BBC NEWS Americas Africa Europe Middle East South Asia Asia Pacific Arabic Spanish Russian Chinese Welsh

 You are in: World: Middle East
Front Page 
Middle East 
South Asia 
From Our Own Correspondent 
Letter From America 
UK Politics 
Talking Point 
In Depth 

Commonwealth Games 2002

BBC Sport

BBC Weather

Sunday, 16 September, 2001, 11:39 GMT 12:39 UK
Bin Laden divides Arab opinion
Osama bin Laden poster
Osama bin Laden: Officially a non-person at home
By BBC Cairo correspondent Frank Gardner

While Osama Bin Laden still enjoys surprising popularity among many ordinary Arabs, mention his name in a Saudi shopping mall and heads will turn nervously.

The Saudi-born Islamist dissident may top the list of world terror suspects, but in his home country he is officially a non-person.

The Saudi Government stripped him of his Saudi nationality seven years ago after he openly criticised the ruling family for letting US troops be based there.

As a pariah and an exile, he is not someone to be spoken about in public. But privately, Saudis have lots to say about him, particularly now.


In the wake of last Tuesday's attacks, many Saudis say they believe he was behind them and that they understand why he carried them out.

For years, Bin Laden has been an outspoken critic of America and the West - views that have some support amongst more religious-minded Saudis and other Arabs.

A London-based Saudi dissident explained why. Dr Saad al-Faqih told the BBC that what he called a pan-Islamic hatred of America stemmed from four causes.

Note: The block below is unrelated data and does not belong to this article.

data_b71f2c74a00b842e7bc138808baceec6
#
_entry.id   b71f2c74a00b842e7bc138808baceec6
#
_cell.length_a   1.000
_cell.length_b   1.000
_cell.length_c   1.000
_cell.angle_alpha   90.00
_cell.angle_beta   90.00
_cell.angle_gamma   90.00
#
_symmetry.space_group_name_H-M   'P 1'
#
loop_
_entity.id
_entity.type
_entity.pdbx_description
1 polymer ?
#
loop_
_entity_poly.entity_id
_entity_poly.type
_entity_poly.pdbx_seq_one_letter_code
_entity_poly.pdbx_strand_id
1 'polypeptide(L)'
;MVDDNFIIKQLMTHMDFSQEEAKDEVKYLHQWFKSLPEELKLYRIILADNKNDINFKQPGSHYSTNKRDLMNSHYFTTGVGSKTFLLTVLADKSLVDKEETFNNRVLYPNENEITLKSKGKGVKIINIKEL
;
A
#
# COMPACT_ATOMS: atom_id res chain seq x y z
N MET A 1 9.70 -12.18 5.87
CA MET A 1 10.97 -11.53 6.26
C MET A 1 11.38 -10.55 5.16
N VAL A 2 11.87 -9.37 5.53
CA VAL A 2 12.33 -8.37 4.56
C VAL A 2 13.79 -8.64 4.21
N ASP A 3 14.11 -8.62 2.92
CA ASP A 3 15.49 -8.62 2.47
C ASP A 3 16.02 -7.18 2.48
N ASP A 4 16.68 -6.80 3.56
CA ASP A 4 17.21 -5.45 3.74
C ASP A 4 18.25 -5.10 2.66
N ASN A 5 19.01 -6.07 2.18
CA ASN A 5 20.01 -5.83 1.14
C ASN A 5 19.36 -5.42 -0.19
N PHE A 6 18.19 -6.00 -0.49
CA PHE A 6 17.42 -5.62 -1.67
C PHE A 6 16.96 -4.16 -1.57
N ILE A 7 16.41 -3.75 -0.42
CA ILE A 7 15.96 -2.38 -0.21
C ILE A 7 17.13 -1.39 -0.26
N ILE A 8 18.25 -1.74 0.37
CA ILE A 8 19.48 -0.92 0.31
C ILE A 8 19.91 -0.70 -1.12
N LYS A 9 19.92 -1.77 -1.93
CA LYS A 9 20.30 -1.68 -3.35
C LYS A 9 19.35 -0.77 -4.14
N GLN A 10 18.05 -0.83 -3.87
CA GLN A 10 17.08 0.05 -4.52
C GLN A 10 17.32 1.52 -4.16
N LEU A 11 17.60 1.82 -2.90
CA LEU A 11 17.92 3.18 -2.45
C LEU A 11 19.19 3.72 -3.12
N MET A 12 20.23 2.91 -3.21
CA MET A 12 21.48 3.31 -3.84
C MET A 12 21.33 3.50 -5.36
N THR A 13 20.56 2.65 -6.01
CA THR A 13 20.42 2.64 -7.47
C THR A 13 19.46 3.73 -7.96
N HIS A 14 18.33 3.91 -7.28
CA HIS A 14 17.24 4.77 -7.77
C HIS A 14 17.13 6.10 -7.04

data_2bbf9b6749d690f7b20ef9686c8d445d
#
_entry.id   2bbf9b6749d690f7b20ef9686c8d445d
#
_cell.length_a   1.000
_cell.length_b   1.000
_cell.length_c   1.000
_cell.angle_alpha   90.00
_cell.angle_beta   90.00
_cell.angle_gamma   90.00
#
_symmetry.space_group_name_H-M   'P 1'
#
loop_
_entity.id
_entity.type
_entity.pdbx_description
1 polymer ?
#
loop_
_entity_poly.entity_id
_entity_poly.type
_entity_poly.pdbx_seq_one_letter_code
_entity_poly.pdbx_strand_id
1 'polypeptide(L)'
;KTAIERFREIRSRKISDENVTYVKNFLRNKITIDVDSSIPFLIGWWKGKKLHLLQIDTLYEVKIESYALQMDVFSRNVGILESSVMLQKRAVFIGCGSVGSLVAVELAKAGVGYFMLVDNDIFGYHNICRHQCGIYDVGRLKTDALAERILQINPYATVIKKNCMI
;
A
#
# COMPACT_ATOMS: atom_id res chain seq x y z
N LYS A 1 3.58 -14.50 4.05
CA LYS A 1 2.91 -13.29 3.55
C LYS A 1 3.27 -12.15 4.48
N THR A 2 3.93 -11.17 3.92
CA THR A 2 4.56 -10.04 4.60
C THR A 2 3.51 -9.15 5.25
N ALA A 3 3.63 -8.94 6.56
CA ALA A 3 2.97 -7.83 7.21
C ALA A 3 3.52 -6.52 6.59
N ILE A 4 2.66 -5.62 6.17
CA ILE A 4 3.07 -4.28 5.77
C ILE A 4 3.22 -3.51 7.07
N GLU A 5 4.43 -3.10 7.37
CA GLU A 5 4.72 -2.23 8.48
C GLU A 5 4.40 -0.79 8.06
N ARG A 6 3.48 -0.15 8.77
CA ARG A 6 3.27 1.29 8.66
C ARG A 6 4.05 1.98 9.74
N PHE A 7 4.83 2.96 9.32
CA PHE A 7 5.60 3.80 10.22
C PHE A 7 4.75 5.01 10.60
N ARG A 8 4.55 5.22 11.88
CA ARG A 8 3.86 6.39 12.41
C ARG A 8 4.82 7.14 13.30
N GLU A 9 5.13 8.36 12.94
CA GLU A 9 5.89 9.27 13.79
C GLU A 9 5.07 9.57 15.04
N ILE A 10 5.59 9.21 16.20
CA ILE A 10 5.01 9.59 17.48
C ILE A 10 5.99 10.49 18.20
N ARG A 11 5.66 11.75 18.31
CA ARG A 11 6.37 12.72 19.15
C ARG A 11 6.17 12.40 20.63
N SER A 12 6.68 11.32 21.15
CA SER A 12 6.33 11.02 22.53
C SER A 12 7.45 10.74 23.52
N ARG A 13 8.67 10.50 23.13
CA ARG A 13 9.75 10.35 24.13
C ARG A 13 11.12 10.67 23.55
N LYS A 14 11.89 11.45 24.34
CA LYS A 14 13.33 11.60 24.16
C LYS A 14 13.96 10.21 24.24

He listed them as

  • Washington's unconditional support for Israel

  • its sanctions policy on Iraq

  • its stationing of thousands of troops on holy soil in Saudi Arabia

  • its alliance with "oppressive regimes" in the region

Publicly, even Islamist organisations like Egypt's banned Muslim Brotherhood are distancing themselves from Tuesday's terror attacks.

On Saturday the group said it supported Bin Laden's extradition to the US if he was proved to be involved.


But much of the Arab world is in denial.

It does not want to believe that Arabs or Muslims were behind the carnage in America.

In a television interview over the weekend, Egypt's President Hosni Mubarak recalled the bombing in Oklahoma City six years ago, which was initially blamed on Islamic extremists.

It later proved to be the work of a home-grown American fanatic, Timothy McVeigh - and that's exactly what many people here are still hoping will be the case this time.

On Sunday, the editorial in the pro-government Egyptian Gazette said the fact that US policies were unpopular in the Middle East was insufficient reason to launch last week's attacks.

It said almost no part of the world was free from anti-US sentiment.

Chief suspect

But President Bush has already named Bin Laden as the chief suspect.

His shadowy organisation, Al-Qa'ida, is known to have large numbers of anti-Western followers from around the Middle East.

Arab governments are now embarking on a public relations exercise to distance themselves from terrorism.

But at the same time, they are calling for US restraint and for the world to refrain from seeing all Muslims and Arabs as potential terrorists.

Links to more Middle East stories are at the foot of the page.

E-mail this story to a friend

Links to more Middle East stories